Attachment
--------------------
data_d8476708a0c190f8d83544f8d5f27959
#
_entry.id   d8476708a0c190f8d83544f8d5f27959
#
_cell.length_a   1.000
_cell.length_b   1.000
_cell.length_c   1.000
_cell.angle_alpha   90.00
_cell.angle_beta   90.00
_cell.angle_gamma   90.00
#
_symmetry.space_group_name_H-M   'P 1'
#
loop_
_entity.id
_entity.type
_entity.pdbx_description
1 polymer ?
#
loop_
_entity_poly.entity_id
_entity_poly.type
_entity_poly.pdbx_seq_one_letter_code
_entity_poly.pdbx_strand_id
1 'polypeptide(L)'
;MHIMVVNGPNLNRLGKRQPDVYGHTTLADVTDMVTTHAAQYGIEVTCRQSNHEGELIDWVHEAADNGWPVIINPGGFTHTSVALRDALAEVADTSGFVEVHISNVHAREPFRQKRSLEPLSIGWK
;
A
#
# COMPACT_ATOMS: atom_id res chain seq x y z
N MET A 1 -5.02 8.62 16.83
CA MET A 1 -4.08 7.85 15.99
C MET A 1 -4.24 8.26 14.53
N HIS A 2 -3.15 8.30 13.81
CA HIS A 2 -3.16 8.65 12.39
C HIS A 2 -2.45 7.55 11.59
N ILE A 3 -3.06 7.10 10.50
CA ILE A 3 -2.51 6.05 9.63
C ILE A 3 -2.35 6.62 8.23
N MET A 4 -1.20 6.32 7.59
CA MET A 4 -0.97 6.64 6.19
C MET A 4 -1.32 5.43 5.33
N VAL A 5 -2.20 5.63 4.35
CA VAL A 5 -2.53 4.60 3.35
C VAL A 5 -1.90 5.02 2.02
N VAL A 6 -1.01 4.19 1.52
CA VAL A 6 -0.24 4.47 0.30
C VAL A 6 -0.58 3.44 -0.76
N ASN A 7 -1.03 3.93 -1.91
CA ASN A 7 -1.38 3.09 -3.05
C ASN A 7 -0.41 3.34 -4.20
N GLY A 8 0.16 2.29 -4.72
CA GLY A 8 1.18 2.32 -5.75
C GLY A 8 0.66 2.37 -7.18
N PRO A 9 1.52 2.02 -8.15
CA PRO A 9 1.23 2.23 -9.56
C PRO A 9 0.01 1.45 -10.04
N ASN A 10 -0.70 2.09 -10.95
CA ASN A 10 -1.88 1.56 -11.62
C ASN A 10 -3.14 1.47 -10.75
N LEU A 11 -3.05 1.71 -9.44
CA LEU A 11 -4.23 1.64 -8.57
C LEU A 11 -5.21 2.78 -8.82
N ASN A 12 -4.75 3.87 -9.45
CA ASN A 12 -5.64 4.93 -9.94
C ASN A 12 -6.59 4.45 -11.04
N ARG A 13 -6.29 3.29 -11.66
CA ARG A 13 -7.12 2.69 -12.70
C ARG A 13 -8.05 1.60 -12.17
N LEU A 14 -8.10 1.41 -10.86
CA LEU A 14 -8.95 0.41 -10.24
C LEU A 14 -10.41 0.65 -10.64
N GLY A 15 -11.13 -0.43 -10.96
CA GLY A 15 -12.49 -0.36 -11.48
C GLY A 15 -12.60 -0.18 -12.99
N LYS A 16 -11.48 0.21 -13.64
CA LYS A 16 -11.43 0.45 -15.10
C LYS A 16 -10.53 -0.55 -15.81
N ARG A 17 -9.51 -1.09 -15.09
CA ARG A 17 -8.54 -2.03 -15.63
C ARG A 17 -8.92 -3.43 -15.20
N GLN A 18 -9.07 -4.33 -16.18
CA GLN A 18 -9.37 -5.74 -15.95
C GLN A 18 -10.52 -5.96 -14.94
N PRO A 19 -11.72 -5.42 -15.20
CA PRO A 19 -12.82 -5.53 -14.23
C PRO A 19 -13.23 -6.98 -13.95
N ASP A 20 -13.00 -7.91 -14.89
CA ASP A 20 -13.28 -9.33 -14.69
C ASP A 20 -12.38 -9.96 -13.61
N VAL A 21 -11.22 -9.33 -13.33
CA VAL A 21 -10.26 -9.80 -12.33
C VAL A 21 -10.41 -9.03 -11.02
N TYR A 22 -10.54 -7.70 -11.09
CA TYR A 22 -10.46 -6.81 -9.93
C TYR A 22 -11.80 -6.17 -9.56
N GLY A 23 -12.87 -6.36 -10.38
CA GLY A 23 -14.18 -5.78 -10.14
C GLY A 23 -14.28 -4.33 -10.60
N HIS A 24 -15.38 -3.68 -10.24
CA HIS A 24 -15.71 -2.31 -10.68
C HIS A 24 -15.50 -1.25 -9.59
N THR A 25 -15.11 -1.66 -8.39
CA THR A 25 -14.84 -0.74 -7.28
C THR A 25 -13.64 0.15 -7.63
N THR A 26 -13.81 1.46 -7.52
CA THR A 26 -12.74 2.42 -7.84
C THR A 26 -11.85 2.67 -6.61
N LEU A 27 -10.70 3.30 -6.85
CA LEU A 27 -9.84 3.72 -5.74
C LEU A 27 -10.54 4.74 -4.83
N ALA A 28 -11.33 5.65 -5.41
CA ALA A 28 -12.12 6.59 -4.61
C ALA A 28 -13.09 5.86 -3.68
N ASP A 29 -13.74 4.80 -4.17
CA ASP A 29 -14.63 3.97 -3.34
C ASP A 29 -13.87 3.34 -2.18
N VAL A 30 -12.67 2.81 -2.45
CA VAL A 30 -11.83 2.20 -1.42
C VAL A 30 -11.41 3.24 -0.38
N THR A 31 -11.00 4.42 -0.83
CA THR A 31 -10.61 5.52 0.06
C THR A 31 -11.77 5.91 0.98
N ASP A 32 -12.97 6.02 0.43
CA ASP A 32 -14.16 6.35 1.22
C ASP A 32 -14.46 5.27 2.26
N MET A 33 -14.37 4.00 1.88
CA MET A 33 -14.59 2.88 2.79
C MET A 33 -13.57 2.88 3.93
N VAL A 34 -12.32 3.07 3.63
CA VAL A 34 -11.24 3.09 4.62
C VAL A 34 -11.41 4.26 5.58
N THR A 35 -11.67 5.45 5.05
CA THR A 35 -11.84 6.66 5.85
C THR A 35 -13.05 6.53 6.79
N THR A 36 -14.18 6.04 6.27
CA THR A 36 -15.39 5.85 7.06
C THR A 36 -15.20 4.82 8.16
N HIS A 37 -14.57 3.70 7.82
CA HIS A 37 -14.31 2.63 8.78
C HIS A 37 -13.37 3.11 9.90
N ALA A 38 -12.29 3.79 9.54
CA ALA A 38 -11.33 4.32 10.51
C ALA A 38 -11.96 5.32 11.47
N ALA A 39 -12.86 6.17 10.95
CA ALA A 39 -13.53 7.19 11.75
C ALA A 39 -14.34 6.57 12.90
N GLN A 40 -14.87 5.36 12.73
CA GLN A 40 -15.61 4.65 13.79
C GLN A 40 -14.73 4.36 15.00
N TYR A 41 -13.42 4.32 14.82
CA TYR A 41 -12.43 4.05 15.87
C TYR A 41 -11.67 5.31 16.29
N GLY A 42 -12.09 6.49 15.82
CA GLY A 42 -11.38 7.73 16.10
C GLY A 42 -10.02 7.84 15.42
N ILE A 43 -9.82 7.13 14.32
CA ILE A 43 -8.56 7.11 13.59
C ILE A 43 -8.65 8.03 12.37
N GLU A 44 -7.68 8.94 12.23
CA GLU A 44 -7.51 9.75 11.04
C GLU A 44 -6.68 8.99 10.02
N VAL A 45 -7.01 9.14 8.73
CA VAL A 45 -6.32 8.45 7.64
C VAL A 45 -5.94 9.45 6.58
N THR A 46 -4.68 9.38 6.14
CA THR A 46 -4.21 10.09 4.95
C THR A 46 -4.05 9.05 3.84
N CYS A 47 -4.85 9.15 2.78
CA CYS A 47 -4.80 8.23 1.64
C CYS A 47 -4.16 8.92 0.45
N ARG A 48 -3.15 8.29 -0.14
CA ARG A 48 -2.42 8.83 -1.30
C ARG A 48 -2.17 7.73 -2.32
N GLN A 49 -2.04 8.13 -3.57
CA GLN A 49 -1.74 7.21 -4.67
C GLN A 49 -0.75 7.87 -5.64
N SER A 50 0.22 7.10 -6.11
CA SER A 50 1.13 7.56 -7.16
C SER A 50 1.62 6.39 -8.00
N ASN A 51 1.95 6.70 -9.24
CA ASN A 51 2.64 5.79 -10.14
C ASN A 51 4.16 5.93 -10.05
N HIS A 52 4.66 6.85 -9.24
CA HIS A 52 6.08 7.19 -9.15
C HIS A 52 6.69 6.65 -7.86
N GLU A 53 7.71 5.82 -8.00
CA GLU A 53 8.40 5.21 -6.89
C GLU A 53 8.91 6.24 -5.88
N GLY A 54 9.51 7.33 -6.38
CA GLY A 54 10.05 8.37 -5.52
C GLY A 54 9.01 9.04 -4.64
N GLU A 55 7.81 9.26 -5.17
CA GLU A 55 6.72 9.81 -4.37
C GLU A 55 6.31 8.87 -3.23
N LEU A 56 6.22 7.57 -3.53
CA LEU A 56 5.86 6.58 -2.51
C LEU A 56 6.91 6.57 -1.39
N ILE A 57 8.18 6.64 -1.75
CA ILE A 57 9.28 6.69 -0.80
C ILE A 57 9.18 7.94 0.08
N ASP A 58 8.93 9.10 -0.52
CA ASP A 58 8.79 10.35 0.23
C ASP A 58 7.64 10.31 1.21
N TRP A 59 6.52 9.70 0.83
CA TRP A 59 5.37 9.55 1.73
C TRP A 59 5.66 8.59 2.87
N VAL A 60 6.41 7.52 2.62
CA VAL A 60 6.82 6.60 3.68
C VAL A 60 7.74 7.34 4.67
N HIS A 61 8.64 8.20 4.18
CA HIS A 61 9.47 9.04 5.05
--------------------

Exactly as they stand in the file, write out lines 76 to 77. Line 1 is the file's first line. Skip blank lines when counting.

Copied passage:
N LYS A 16 -11.48 0.21 -13.64
CA LYS A 16 -11.43 0.45 -15.10